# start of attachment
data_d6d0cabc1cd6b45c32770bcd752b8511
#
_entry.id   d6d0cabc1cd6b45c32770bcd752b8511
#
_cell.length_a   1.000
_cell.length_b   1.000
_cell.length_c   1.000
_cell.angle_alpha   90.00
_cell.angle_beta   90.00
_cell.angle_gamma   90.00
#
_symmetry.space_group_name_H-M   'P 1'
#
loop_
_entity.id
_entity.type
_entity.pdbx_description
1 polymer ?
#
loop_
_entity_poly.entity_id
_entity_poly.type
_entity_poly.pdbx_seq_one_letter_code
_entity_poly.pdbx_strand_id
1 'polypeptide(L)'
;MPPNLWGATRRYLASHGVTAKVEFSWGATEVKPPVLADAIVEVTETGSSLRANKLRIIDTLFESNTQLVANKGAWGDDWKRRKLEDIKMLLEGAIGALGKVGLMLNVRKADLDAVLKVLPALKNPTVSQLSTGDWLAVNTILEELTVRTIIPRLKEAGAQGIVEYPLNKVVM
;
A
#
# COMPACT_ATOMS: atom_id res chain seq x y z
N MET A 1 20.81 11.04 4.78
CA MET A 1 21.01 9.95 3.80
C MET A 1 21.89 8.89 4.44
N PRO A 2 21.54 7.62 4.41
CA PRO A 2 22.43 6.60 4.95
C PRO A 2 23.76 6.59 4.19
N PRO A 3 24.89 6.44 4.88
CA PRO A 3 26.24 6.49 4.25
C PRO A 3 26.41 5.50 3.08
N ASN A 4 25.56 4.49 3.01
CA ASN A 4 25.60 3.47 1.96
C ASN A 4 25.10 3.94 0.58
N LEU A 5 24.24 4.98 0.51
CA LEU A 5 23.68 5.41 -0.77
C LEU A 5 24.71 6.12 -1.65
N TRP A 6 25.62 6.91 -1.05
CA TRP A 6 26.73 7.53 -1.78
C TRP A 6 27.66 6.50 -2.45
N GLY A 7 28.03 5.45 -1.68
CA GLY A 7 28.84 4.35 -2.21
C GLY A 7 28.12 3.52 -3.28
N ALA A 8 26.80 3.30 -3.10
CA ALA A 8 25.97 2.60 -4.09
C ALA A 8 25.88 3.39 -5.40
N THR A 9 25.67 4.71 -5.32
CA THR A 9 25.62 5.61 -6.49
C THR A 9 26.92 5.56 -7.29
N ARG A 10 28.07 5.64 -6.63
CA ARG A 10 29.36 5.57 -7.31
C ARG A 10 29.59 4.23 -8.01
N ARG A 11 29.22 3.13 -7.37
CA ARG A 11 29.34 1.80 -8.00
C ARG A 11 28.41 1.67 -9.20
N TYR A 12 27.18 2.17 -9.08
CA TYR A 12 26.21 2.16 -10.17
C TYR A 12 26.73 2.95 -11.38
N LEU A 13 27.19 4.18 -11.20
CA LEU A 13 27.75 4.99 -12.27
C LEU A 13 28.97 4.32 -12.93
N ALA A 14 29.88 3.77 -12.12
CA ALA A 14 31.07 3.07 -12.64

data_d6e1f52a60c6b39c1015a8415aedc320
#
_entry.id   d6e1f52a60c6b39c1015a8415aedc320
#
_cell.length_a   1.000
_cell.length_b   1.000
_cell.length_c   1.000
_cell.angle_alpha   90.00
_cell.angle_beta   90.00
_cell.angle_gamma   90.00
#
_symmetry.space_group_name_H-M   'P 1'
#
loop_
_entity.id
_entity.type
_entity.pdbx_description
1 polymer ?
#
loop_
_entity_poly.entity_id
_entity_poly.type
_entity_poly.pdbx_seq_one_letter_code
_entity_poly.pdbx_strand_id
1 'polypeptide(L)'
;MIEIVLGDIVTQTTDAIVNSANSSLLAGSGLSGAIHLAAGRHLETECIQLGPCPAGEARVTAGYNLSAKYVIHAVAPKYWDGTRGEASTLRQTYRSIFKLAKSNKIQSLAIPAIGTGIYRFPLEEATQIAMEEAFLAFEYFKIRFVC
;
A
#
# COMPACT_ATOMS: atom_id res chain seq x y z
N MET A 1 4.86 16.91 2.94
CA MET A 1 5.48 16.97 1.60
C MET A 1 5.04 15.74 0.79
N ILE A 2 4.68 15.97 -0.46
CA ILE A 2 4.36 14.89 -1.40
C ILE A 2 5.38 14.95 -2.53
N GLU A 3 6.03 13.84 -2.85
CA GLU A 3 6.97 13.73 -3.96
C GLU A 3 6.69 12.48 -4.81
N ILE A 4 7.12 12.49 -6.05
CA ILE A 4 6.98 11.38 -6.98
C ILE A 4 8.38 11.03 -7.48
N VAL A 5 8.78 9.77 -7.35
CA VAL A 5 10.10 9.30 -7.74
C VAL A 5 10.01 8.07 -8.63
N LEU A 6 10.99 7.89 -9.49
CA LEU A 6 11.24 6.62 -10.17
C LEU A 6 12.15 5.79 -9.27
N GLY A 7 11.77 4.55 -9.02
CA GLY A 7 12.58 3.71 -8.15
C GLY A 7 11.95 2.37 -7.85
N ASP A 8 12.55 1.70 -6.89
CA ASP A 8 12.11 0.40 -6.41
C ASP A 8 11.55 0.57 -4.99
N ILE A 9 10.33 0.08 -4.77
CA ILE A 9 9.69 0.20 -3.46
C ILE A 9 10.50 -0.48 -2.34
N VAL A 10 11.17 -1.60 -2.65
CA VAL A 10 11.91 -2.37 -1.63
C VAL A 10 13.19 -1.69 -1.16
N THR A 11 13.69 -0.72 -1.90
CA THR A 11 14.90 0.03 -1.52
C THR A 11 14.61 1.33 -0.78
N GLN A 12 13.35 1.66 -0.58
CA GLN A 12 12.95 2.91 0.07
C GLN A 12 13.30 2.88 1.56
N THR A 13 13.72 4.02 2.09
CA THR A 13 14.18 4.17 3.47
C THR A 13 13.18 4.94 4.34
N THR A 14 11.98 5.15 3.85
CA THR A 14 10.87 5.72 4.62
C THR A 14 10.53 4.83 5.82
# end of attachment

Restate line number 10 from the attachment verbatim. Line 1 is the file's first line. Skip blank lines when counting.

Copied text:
_cell.angle_gamma   90.00